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Best way to check collisions with multiple objects?

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So yea, the title pretty much explains everything, I have a number of tiles in screen, this number changes, so I was thinking about the best way to check collisions only with the needed tiles, and I thought about having a vector of tiles that had only the tiles being render at that moment so the character had to only check with them, and not with all the tiles of the map. But one question I had is, how would I go about deleting the tiles that aren't on screen anymore?

Maybe for the tiles that aren't being rendered search them in the collision vector and if they are there, delete it?

Just clearing the whole vector each frame and only filling it with the tiles on screen?

Anything else?

 

Thank you very much in advance.

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Multiple questions here, albeit related. I would suggest to keep your collision checking independent from rendering - who says entities outside screen don't need collisions? They want some collisions as well!

 

Try something more generic. Tiles on a grid lead themselves well to some hierarchical system (see: QuadTree). You might also want to check out some other library doing the work for you. There are a few and they'll mangle thousands of static objects with relative ease.

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Multiple questions here, albeit related. I would suggest to keep your collision checking independent from rendering - who says entities outside screen don't need collisions? They want some collisions as well!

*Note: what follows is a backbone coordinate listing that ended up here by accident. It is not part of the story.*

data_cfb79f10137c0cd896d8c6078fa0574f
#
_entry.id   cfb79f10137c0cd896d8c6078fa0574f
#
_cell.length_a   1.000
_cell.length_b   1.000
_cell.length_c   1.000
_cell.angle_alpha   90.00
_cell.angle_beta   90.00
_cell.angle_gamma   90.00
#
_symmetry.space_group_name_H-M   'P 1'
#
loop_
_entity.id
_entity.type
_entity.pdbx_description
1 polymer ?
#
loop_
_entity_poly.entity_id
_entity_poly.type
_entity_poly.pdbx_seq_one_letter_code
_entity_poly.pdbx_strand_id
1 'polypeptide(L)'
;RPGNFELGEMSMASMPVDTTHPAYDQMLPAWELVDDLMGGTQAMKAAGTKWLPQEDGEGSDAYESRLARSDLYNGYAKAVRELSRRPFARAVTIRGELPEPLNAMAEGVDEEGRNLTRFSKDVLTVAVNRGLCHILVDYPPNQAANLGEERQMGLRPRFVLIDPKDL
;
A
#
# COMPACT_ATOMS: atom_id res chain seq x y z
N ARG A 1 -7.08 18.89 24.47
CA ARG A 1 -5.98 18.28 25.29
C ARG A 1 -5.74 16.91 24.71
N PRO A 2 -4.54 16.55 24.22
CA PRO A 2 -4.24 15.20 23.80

This is true. Things outside the screen may collide too (ie: a bullet against a wall).

 

 

There are several ways/algorithms to not check your character against ALL things in the world. The phrase you need to google is broad phase collision detection, and its purpose is to discard (very fast) the objects that are so far apart that it's impossible that they are colliding.

 

One simple way to do that is with a grid. You divide your world in squares and every object belongs to a square, you find the square by: (position.x / widht_of_square, position.y / height_of_square). That way when you have to check for collision you only check against the objects on the same square (and probably neighbors too).

 

Hope that helps to get you started.

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Thank you guys, I'll see what can I find, also I guess I didn't say it and I should've but it was just for character/tiles collisions. I should google search "how to explain myself" too lol.

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But one question I had is, how would I go about deleting the tiles that aren't on screen anymore?
Maybe for the tiles that aren't being rendered search them in the collision vector and if they are there, delete it?

What you see on your screen can be different from what you simulate.  

 

Game objects usually have several representations. The displayed graphics meshes and models and tiles are one representation, and the physics objects or collision objects are a second representation.  Often there will be another representation for AI and simulation steps, and yet another representation for user interface elements when buttons and labels are used.

 

 

For collision tests usually games use a spatial grid. If you can interpret the world as a 2D representation, a quadtree is common. If you must interpret it as 3D an octree can be used, but they take up far more space; many 3D games will still use a quadtree for their collision spatial grid. There is a variant that is useful for moving objects, called a "loose quadtree", that takes a little more math.  Every object in the world is given a 2D footprint, basically a small rectangle.

 

Using a spatial grid you can query for objects near your footprint or that pass through a region. It takes very little math and will reveal all the nearby objects as a convenient list. 

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